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CATHERINE CARTER Western Carolina University The God in the Snake, the Devil in the Phallus: Biblical Revision and Radical Conservatism in Hurston’s “Sweat” ZORA NEALE HURSTON’S SHORT STORY “SWEAT,” FIRST PUBLISHED IN 1926 in Fire!!, is both supremely readable and beautifully teachable: short, accessible at the literal level, satisfactory in its “eye for an eye” justice, and rich in revisionary Biblical symbolism, the radical nature of which can sometimes pass unremarked. Scholars have noted that a Biblical framework is established by the story of a man and woman locked in struggle and blame, by the story’s setting (a house and garden whose equilibrium is shattered by the arrival of a snake), and by references explicitly associating Delia with Christ. Mary Jane Lupton calls “Sweat” “an Adam and Eve in reverse, a very unblissful bower which is made peaceful when the snake . . . bites the man” (50-51). Barbara Williams adds, “Neither the failures of the villains [nor] the hardships of the victimized can be attributed to a simple, single cause, such as slavery, or modern American society; these ills exist because of original sin.” Fred Fetrow devotes his entire essay to an examination of the Biblical parallels in “Sweat,” concluding that Hurston’s retelling of the Paradise Lost myth shifts the blame from the female temptress in league with the serpent to the oppressive male who would use the snake for his own evil purposes. . . . She seems to say that both sexes are guilty of cruelty to the other, but men have more power to be cruel and therefore are more guilty by default. (277) This scholarship does not fully explore the implications of the story’s Biblical paradigms, or the extent to which they render “Sweat” at once startlingly radical and ultimately conservative in its attribution of responsibility for domestic violence, first to masculine sexuality and ultimately to original sin. Such an exploration has implications not only for a fully developed critical reading of “Sweat” but also for the ways in which we teach this 606 Catherine Carter story to inexperienced critical readers. Student readers, after all, often bring to the table a host of opinions about Biblical stories and how they are to be read. For such students, the tension in which radical values and conservative ones remain throughout the story—neither canceling the other—can change what initially appears to be a validation of divine justice and human closure into a new experience of ambiguity, as this text both interrogates and validates New Testament Christianity’s sacrificial solution to original sin and the fall of humankind. In “Sweat,” the Biblical story of Genesis has been rewritten to associate men—not women—with original sin, with the cause as well as the results of the fall of man; to attribute New Testament Christian values (meekness, sinlessness, forgiveness, and hard work) to a black woman, well before most white readers understood that the historical Christ is unlikely to have been “white”; to present the snake, even the Satanic snake, as more benign than many a man; and to position black women as creators of an Eden which is spoiled only by the presence of men, not by that of the snake or any other animal. The story’s apparent conventionality—its Biblical allusion and imagery, its constant references to traditional Christian values, the tidy revenge by which, even as predicted, Sykes reaps what he has sown—only thinly conceals its much more radical Biblical revisions. The result is a story which initially appears satisfying, even comforting; my students generally embrace it with enthusiasm. But its complications become progressively more disturbing as the reader slips into a world in which Biblical parallels abound, but in which nothing is quite as it was in the original texts, and in which the appealing solution of snake-bites-abuser begins to reveal less appealing observations about domestic violence. Students who initially proclaim this a great story, a wonderful story of true Christian values, are sometimes less vocal by the end of class. Religious motifs first appear in the second sentence of the story, which (as Fetrow notes) begins and ends on Sundays, with references to hymns; by the third paragraph, however...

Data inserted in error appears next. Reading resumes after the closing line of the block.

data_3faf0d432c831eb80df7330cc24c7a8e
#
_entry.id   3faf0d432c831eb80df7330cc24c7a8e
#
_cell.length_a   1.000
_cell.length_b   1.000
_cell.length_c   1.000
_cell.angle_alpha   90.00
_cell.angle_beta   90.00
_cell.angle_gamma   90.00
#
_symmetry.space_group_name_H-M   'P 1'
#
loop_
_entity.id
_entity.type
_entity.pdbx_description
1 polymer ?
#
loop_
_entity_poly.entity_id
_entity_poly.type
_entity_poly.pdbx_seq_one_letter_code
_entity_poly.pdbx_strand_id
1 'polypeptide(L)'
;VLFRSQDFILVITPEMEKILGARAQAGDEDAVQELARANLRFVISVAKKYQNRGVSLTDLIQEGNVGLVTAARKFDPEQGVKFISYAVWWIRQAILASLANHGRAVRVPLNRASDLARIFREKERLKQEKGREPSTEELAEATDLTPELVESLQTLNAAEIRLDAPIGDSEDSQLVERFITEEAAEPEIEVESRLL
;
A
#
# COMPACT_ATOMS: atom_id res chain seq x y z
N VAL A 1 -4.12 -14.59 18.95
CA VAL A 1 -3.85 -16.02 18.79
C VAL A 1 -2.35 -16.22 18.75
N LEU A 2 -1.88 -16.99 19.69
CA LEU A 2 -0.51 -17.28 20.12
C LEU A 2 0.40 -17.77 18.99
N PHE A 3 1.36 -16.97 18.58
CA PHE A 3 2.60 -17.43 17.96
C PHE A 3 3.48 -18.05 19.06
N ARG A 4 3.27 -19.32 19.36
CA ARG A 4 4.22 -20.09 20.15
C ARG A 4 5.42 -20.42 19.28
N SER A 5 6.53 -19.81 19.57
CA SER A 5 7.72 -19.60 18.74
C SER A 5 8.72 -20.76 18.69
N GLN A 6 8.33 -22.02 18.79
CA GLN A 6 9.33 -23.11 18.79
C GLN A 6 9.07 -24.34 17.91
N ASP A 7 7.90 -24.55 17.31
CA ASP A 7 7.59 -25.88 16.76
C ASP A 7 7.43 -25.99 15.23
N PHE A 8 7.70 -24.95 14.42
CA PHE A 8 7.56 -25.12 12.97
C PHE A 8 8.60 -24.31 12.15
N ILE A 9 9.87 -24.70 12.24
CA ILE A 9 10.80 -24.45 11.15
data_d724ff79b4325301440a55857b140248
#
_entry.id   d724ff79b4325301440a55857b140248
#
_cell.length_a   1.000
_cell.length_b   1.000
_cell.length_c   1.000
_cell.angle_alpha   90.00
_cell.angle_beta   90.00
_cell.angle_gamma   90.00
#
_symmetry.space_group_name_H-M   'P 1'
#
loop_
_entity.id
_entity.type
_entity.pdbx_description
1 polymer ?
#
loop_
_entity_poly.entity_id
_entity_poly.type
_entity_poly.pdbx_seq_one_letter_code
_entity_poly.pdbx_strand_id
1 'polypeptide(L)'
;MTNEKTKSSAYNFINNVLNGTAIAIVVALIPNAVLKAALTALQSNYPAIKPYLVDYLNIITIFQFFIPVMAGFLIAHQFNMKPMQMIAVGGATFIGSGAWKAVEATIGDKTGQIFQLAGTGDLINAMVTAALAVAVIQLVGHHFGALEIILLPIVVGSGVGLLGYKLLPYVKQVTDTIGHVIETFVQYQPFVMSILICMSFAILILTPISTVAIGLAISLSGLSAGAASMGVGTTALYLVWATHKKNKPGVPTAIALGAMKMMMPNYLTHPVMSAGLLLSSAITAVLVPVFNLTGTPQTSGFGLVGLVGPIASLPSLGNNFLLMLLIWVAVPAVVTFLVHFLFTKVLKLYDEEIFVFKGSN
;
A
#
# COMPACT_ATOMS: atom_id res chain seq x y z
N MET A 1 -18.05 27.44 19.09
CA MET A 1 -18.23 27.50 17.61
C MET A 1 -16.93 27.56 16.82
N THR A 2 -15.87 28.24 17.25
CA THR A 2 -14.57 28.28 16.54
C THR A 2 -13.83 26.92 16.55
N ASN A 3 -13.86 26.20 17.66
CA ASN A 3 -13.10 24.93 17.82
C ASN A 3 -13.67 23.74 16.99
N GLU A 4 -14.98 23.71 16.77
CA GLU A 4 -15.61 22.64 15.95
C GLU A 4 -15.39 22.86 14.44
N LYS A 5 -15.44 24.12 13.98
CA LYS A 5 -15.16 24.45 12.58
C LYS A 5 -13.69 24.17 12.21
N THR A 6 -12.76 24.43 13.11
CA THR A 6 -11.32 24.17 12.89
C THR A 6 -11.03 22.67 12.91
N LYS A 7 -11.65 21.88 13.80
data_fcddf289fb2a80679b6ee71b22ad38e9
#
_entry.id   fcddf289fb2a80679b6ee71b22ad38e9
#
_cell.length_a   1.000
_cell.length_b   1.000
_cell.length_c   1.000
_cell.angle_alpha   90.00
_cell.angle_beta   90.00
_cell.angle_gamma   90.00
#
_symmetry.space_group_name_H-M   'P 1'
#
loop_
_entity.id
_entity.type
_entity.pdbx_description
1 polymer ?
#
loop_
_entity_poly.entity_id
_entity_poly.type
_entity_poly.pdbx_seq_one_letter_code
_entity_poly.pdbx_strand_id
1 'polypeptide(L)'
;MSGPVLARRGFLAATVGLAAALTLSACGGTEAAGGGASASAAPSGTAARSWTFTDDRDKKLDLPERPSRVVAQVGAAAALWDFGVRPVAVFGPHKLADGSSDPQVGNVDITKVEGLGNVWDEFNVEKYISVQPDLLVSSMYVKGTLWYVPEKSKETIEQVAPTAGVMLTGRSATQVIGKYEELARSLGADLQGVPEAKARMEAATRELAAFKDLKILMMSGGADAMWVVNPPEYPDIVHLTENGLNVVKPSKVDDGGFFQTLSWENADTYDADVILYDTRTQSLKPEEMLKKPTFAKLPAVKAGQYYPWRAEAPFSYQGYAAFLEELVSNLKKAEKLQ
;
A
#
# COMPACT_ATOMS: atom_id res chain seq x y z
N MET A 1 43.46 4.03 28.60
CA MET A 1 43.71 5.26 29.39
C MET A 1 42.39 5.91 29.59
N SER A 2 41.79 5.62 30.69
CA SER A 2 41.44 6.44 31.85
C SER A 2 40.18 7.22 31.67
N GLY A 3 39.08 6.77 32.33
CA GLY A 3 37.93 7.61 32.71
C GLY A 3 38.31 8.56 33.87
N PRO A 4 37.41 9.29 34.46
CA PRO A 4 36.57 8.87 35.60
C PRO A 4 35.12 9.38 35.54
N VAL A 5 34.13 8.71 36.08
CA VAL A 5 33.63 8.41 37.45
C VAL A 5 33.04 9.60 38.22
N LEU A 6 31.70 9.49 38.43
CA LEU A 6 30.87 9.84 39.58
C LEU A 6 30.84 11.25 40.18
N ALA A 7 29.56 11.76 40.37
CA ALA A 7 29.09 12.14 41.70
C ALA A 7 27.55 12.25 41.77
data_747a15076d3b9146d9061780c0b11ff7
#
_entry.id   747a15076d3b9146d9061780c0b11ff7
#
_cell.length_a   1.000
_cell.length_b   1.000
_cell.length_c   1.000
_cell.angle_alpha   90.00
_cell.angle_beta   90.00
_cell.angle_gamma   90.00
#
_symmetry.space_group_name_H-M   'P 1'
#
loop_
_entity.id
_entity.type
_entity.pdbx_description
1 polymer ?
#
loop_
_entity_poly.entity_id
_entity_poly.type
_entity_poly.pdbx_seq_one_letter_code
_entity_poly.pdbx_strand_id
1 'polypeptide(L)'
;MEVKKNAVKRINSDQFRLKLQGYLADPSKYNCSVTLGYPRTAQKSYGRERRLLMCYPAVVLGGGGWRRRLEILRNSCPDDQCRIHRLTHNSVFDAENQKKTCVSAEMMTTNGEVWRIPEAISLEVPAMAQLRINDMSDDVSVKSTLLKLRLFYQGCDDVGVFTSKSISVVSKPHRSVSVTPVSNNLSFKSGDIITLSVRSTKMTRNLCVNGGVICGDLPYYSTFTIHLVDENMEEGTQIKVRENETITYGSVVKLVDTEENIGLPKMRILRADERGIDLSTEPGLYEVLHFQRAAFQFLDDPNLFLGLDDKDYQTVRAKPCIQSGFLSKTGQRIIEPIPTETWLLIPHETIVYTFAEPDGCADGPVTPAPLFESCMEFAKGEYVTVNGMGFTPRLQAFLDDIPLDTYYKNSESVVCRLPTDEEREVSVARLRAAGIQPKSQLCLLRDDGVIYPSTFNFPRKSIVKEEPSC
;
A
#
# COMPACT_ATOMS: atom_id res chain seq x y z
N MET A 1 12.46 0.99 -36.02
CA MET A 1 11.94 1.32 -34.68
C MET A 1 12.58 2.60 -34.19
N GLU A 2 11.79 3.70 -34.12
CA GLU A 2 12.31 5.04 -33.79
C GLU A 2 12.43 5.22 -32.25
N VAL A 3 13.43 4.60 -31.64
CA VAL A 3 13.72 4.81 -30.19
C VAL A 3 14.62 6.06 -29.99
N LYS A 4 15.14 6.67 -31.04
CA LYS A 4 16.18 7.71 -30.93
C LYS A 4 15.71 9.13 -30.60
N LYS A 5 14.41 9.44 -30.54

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Additional Information

ISSN
2689-517X
Print ISSN
0026-637X
Pages
pp. 605-620
Launched on MUSE
2020-02-27
Open Access
No
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